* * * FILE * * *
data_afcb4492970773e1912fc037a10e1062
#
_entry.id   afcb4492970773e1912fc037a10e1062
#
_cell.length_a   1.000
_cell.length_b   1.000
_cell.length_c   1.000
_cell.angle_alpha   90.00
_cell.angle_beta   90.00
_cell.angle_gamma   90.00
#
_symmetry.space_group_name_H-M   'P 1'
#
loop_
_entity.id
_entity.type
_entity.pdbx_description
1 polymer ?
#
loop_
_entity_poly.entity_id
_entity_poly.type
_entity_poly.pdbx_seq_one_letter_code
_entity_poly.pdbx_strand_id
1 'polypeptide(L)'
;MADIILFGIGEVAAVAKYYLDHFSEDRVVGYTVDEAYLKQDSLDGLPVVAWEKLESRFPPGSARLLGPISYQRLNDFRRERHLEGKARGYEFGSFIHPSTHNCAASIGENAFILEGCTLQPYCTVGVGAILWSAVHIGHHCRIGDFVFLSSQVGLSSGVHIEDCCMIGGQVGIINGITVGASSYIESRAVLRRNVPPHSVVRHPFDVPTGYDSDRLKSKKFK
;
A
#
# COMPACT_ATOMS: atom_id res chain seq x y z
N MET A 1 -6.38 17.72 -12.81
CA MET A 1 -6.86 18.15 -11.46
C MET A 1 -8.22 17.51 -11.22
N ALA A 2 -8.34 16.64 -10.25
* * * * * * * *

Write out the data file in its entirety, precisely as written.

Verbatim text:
data_afcb4492970773e1912fc037a10e1062
#
_entry.id   afcb4492970773e1912fc037a10e1062
#
_cell.length_a   1.000
_cell.length_b   1.000
_cell.length_c   1.000
_cell.angle_alpha   90.00
_cell.angle_beta   90.00
_cell.angle_gamma   90.00
#
_symmetry.space_group_name_H-M   'P 1'
#
loop_
_entity.id
_entity.type
_entity.pdbx_description
1 polymer ?
#
loop_
_entity_poly.entity_id
_entity_poly.type
_entity_poly.pdbx_seq_one_letter_code
_entity_poly.pdbx_strand_id
1 'polypeptide(L)'
;MADIILFGIGEVAAVAKYYLDHFSEDRVVGYTVDEAYLKQDSLDGLPVVAWEKLESRFPPGSARLLGPISYQRLNDFRRERHLEGKARGYEFGSFIHPSTHNCAASIGENAFILEGCTLQPYCTVGVGAILWSAVHIGHHCRIGDFVFLSSQVGLSSGVHIEDCCMIGGQVGIINGITVGASSYIESRAVLRRNVPPHSVVRHPFDVPTGYDSDRLKSKKFK
;
A
#
# COMPACT_ATOMS: atom_id res chain seq x y z
N MET A 1 -6.38 17.72 -12.81
CA MET A 1 -6.86 18.15 -11.46
C MET A 1 -8.22 17.51 -11.22
N ALA A 2 -8.34 16.64 -10.25